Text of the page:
Florida Education Commissioner Tony Bennett is facing calls to resign from state Democrats. Bennett is accused of changing school grades during his tenure as Indiana’s schools chief, but the story in Florida seems more about politics than policy.
As head of Indiana’s public schools, Tony Bennett implemented a school grading system similar to Florida’s. The first year Indiana schools received a report card was 2012. But before the report cards were released, Bennett says he and other Indiana officials were made aware of problems:
“We found this unfair penalty to these 13 schools as we were running the grades. We adjusted that calculation prior to the board approving these and prior to the board approving these and being announced," Bennett said in a conference call with reporters Tuesday.
E-mails obtained by the Associated Press show Bennett directed Indiana Department of Education officials to revamp the grades before they were released – a move which benefited the Christel House charter school run by a donor to his reelection campaign. The conflict centers on how Indiana was evaluating so-called combination schools—in this case, 13 schools that didn’t yet have graduating classes. Since graduation rates were a part of Indiana’s grade formulas, the schools, including Christel House, couldn’t be evaluated properly under the formula. In a conference call with reporters Tuesday, Bennett said his emails to other Indiana education officials were taken out of context:
“The truth is, I said this system would identify schools, and when it didn’t, I thought that would make our system be made invalid and that it would be perceived that I lied about the system ,and I didn’t think that was a good idea either, and that’s the reason behind that email and that statement.”
But Florida Democrats aren't buying that.
“I think we deserve to know if he’s brought his pay-to-play tactics from Indiana to Florida also," said Tampa Democratic Representative Janet Cruz, who bashed Bennett on a conference call Wednesday.
Cruz is among a group of Florida Democrats who have pounced on Bennett and, by extension, Governor Rick Scott. The revelation comes just after Florida’s state board of education instituted a rule keeping school grades from dropping more than a single letter grade each year – a move made to keep the state’s transition to a new set of education standards from sinking many schools. But that’s a change to a system which predates Bennett’s arrival in Florida. Some state board members and local school superintendents had expressed concerns the system wasn’t accurately measuring schools before Bennett took his current job. Democratic Party Spokesman Joshua Karp says while there are no direct links between Bennett’s decisions in Indiana and school grades in Florida his party is still concerned:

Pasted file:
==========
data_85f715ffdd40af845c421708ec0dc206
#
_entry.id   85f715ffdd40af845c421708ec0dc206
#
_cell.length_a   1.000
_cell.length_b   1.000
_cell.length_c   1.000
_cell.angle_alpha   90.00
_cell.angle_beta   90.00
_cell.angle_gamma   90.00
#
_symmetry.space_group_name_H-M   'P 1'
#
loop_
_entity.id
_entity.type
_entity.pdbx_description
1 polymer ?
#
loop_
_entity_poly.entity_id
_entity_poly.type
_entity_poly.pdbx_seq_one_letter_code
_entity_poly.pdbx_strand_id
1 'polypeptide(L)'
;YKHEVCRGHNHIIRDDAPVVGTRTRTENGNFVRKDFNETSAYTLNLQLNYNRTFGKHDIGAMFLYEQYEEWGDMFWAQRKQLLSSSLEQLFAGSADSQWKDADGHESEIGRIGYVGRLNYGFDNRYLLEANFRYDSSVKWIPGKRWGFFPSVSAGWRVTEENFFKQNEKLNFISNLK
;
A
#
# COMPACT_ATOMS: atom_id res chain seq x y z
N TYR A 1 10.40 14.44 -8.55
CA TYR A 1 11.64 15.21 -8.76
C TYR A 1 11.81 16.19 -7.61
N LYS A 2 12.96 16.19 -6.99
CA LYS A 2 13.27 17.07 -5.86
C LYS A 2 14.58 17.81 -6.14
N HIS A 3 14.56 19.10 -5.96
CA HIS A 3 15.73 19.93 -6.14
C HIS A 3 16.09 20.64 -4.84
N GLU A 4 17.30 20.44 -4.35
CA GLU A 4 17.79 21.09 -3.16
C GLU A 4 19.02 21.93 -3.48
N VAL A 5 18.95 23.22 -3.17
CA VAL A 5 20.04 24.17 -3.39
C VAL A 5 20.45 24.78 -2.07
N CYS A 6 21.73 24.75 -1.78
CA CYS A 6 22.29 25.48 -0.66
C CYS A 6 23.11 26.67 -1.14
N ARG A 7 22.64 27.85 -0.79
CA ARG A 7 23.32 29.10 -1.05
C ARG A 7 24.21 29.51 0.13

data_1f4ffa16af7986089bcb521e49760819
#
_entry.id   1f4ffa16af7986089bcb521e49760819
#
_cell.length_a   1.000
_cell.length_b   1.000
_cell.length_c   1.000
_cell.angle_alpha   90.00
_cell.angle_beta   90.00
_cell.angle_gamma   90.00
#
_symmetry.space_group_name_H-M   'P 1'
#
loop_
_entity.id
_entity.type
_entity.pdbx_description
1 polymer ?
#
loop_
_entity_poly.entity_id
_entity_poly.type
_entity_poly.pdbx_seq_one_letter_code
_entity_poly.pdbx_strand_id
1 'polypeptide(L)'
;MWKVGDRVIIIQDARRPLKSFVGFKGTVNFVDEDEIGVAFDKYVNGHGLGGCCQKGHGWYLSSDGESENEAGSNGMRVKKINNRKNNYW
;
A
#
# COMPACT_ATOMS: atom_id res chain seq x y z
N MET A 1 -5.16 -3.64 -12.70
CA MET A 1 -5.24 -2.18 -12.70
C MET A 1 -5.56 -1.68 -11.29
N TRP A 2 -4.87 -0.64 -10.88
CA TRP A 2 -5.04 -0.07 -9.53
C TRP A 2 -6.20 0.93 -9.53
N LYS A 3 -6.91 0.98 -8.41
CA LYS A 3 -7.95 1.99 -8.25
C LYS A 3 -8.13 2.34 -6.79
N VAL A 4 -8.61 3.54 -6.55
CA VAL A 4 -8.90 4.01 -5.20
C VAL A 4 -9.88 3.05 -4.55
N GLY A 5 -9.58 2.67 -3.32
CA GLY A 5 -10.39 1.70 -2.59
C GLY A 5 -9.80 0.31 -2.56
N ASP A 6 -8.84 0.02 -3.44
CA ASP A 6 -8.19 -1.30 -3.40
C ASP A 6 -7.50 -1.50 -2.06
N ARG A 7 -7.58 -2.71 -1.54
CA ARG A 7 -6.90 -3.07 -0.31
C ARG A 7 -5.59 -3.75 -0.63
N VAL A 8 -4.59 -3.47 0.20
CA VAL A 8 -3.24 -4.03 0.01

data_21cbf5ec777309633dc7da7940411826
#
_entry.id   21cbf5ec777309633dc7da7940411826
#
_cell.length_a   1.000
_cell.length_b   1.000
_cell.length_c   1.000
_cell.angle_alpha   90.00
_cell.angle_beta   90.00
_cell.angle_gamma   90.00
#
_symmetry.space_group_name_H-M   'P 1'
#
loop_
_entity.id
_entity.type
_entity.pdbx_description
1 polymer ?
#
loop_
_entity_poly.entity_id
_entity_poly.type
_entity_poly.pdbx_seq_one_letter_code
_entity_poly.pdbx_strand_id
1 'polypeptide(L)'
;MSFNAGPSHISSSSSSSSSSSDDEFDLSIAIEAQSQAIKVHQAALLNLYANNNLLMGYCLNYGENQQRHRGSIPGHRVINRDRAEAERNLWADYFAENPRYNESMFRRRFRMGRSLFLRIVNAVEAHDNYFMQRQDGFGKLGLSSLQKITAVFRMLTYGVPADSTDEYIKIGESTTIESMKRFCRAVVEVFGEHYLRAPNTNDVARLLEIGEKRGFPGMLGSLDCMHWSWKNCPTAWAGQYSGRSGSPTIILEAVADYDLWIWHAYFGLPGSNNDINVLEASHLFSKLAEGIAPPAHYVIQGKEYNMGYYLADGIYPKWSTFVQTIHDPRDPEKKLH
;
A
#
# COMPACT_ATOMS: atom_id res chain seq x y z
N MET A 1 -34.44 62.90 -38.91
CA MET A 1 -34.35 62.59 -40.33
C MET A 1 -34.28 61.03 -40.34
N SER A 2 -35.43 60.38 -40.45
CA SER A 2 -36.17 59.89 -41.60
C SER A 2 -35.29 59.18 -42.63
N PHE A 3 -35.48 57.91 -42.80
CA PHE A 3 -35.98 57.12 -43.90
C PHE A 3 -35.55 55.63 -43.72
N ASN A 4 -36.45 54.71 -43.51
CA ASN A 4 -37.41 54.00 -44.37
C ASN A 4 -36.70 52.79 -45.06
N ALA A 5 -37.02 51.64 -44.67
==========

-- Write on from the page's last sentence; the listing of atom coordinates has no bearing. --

“With someone like Tony Bennett in charge who we know has given special attention at a minimum and special treatment to schools owned by his big political donors in Indiana, we can’t trust these grades are being given legitimately.”
University of Miami Political Science Professor Joseph Uscinski says, "The reason why we’re talking about it is because there’s an assumption that there was a political favor.”
Ucinski says if Bennett is telling the truth about being misled by his lieutenants in Indiana, the situation could blow over.
"If it is the case that it’s more benign, that there are a handful of schools that had to be treated differently because there’s a complicated system in place to give these grades, that may simply explain this. But we’d have to do more investigation to find that out.”
Bennett is Florida’s third education chief during Governor Rick Scott’s time in office. The Governor says he still supports Bennett and thinks he’s doing a good job, but has not addressed calls for Bennett’s resignation.
Ucinski says if Bennett does step down, those who oppose him may not like who they get in his place:
“I think Michelle Rhee is looking for a job...I don’t think anyone is going to wind up with someone they really want here. I think these positions are highly politicized, and something people care very deeply about. But its also something where there’s very little understood.”
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